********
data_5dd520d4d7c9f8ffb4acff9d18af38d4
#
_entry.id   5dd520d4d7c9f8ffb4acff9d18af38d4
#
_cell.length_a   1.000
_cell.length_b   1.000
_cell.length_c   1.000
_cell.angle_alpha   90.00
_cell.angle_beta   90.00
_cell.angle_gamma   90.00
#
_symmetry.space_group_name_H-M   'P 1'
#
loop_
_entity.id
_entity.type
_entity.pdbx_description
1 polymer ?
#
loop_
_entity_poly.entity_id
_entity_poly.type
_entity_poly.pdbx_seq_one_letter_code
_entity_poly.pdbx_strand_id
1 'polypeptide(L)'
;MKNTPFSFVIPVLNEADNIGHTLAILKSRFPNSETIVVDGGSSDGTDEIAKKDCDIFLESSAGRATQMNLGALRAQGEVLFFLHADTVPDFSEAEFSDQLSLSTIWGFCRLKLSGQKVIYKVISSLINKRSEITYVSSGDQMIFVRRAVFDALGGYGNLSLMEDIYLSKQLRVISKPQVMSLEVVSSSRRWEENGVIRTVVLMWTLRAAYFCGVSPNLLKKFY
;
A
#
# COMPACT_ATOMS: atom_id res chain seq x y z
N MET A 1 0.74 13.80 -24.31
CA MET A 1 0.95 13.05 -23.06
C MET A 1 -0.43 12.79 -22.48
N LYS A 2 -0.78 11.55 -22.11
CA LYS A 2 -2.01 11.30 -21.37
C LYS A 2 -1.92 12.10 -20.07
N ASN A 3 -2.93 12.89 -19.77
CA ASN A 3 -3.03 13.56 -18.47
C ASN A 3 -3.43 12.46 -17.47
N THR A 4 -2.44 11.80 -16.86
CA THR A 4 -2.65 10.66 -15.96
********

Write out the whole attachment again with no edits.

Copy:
data_5dd520d4d7c9f8ffb4acff9d18af38d4
#
_entry.id   5dd520d4d7c9f8ffb4acff9d18af38d4
#
_cell.length_a   1.000
_cell.length_b   1.000
_cell.length_c   1.000
_cell.angle_alpha   90.00
_cell.angle_beta   90.00
_cell.angle_gamma   90.00
#
_symmetry.space_group_name_H-M   'P 1'
#
loop_
_entity.id
_entity.type
_entity.pdbx_description
1 polymer ?
#
loop_
_entity_poly.entity_id
_entity_poly.type
_entity_poly.pdbx_seq_one_letter_code
_entity_poly.pdbx_strand_id
1 'polypeptide(L)'
;MKNTPFSFVIPVLNEADNIGHTLAILKSRFPNSETIVVDGGSSDGTDEIAKKDCDIFLESSAGRATQMNLGALRAQGEVLFFLHADTVPDFSEAEFSDQLSLSTIWGFCRLKLSGQKVIYKVISSLINKRSEITYVSSGDQMIFVRRAVFDALGGYGNLSLMEDIYLSKQLRVISKPQVMSLEVVSSSRRWEENGVIRTVVLMWTLRAAYFCGVSPNLLKKFY
;
A
#
# COMPACT_ATOMS: atom_id res chain seq x y z
N MET A 1 0.74 13.80 -24.31
CA MET A 1 0.95 13.05 -23.06
C MET A 1 -0.43 12.79 -22.48
N LYS A 2 -0.78 11.55 -22.11
CA LYS A 2 -2.01 11.30 -21.37
C LYS A 2 -1.92 12.10 -20.07
N ASN A 3 -2.93 12.89 -19.77
CA ASN A 3 -3.03 13.56 -18.47
C ASN A 3 -3.43 12.46 -17.47
N THR A 4 -2.44 11.80 -16.86
CA THR A 4 -2.65 10.66 -15.96